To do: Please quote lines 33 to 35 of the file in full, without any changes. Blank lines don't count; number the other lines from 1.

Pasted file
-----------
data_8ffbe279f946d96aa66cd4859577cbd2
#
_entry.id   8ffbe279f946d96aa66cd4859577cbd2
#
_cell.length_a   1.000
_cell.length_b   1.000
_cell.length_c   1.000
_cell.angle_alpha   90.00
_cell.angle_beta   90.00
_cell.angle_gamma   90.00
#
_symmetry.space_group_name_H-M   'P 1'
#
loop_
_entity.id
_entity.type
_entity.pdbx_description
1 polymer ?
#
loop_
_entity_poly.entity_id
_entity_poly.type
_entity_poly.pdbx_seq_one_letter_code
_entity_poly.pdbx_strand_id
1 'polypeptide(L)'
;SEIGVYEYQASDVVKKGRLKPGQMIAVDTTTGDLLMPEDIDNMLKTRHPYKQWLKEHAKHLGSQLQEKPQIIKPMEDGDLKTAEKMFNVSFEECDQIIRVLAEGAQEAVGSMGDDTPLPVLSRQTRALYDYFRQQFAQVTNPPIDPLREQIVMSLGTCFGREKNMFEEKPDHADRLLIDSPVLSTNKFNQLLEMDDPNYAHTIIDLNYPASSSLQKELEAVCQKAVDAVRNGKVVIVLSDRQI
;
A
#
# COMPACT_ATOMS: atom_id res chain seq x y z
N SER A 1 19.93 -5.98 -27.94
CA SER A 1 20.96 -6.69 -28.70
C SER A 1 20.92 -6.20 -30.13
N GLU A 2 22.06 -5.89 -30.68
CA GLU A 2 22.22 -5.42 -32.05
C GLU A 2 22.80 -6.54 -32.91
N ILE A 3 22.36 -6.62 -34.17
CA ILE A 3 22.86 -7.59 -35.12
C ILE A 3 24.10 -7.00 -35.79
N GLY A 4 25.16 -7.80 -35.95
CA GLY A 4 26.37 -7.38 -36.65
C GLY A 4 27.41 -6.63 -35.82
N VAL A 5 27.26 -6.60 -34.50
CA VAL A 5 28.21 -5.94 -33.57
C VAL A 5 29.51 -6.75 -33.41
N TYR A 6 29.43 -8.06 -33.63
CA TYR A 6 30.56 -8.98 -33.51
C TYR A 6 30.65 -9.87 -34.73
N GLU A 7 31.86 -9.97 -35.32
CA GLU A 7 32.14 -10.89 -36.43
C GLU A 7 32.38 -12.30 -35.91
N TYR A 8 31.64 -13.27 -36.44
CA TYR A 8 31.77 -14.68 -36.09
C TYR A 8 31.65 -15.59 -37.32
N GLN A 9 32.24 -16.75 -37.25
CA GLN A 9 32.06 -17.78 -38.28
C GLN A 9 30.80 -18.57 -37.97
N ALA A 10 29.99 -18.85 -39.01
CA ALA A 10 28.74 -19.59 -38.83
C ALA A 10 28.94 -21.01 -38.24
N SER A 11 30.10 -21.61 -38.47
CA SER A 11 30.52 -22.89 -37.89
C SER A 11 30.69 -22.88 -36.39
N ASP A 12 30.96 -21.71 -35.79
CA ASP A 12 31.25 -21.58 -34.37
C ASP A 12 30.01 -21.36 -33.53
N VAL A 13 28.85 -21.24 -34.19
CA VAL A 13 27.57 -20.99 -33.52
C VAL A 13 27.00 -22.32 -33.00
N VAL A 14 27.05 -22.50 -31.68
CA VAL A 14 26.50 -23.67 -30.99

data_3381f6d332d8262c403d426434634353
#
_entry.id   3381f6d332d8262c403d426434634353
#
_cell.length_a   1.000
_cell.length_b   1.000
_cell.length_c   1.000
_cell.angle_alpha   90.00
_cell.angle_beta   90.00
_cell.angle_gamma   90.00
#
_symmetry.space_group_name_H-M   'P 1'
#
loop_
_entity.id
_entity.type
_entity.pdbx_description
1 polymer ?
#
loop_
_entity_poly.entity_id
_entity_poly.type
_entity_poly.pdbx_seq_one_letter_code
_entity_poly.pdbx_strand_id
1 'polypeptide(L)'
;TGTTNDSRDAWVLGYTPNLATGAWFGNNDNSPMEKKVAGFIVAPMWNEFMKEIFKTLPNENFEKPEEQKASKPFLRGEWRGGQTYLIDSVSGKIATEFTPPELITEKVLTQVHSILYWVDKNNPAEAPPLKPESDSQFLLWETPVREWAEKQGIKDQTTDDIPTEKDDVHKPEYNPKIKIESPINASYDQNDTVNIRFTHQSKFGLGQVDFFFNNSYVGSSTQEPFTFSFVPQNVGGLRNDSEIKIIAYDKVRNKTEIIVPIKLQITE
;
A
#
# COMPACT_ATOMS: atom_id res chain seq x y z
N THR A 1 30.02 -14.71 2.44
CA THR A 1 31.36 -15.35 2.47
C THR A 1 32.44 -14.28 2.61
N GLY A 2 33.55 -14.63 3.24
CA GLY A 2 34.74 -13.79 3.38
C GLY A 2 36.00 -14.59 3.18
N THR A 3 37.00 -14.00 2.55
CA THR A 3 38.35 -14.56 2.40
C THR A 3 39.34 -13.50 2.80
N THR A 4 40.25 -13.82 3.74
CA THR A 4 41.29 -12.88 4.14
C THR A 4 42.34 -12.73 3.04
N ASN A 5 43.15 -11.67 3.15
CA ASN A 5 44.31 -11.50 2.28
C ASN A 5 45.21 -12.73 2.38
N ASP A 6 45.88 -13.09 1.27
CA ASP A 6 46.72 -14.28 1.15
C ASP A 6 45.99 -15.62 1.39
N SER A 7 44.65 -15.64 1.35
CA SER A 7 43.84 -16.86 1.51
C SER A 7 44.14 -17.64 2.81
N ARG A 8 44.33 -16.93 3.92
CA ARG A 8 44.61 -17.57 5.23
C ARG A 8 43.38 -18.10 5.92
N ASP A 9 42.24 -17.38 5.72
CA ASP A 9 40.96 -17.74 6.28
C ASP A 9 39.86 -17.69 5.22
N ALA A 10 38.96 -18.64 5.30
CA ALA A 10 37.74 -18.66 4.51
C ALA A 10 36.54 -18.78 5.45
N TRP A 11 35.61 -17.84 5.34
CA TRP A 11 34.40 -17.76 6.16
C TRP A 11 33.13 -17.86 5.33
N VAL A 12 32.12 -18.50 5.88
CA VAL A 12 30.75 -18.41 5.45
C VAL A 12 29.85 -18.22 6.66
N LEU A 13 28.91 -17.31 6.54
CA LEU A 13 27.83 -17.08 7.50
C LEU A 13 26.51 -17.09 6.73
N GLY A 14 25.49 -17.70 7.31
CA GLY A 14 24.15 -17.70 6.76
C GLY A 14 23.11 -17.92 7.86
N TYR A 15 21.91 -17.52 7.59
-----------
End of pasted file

C SER A 1 20.92 -6.20 -30.13
N GLU A 2 22.06 -5.89 -30.68
CA GLU A 2 22.22 -5.42 -32.05